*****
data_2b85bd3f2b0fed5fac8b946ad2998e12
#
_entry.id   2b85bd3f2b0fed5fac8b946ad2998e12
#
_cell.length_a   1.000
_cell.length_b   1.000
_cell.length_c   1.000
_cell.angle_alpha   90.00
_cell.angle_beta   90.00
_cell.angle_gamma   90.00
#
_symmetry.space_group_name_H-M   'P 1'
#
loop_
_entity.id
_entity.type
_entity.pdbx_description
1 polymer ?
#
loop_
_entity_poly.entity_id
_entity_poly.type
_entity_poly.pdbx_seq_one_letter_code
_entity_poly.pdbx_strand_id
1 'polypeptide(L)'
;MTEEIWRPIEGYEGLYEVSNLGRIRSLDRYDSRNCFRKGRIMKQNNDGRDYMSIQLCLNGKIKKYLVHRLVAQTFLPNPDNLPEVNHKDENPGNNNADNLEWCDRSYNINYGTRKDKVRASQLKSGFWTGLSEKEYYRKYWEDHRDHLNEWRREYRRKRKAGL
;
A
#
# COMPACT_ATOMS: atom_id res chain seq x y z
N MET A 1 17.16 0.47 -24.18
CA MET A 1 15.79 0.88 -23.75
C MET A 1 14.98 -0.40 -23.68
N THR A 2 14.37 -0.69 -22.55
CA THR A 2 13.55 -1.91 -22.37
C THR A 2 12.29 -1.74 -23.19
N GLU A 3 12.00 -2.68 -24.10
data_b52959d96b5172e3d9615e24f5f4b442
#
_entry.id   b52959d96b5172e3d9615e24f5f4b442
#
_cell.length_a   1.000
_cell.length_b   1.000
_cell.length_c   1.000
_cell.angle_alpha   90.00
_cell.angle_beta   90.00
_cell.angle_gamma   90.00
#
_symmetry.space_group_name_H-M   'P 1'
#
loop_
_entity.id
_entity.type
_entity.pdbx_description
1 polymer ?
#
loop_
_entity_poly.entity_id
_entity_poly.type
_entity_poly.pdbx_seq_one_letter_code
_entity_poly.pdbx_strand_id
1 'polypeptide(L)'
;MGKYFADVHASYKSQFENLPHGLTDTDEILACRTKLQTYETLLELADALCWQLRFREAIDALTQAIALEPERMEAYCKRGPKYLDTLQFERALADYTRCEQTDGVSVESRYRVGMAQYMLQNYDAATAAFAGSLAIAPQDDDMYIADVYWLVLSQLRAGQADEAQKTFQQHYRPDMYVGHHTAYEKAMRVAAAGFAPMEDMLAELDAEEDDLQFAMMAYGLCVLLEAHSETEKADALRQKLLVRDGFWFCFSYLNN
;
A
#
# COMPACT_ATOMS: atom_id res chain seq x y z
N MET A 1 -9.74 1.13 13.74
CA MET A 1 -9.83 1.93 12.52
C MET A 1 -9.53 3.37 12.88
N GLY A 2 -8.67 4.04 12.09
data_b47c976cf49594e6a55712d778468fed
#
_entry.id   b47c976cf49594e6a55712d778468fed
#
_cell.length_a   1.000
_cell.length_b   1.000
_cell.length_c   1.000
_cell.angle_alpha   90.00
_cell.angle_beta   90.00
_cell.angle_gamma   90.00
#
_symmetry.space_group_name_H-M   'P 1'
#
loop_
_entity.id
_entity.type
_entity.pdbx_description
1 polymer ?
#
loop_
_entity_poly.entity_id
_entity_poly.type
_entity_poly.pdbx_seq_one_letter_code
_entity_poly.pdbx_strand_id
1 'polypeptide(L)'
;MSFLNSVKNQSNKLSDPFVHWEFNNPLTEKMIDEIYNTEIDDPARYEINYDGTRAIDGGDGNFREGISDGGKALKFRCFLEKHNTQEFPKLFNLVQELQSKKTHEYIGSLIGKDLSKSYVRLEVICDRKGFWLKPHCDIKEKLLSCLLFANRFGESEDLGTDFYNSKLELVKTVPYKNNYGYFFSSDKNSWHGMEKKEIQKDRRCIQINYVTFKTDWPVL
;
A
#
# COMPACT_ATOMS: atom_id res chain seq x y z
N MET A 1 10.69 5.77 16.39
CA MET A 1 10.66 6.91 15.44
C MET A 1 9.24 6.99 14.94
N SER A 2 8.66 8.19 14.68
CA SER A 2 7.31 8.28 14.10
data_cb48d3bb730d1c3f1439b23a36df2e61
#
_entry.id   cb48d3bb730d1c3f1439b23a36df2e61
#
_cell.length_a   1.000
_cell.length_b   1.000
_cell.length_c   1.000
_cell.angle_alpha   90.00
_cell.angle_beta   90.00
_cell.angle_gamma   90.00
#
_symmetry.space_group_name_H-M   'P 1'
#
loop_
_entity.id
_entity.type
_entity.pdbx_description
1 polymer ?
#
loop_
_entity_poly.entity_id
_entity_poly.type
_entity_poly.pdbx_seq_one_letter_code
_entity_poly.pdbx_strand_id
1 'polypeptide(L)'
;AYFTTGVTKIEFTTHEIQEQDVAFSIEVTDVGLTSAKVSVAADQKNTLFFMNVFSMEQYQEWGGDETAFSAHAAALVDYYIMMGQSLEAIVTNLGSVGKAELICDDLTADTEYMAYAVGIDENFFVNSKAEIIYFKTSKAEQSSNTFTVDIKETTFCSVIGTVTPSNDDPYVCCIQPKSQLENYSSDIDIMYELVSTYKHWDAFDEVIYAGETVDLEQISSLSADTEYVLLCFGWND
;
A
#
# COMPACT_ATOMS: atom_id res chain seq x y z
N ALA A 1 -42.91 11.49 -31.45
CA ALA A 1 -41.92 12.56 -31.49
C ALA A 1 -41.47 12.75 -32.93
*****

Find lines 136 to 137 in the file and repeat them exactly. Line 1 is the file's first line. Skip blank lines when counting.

# COMPACT_ATOMS: atom_id res chain seq x y z
N ALA A 1 -42.91 11.49 -31.45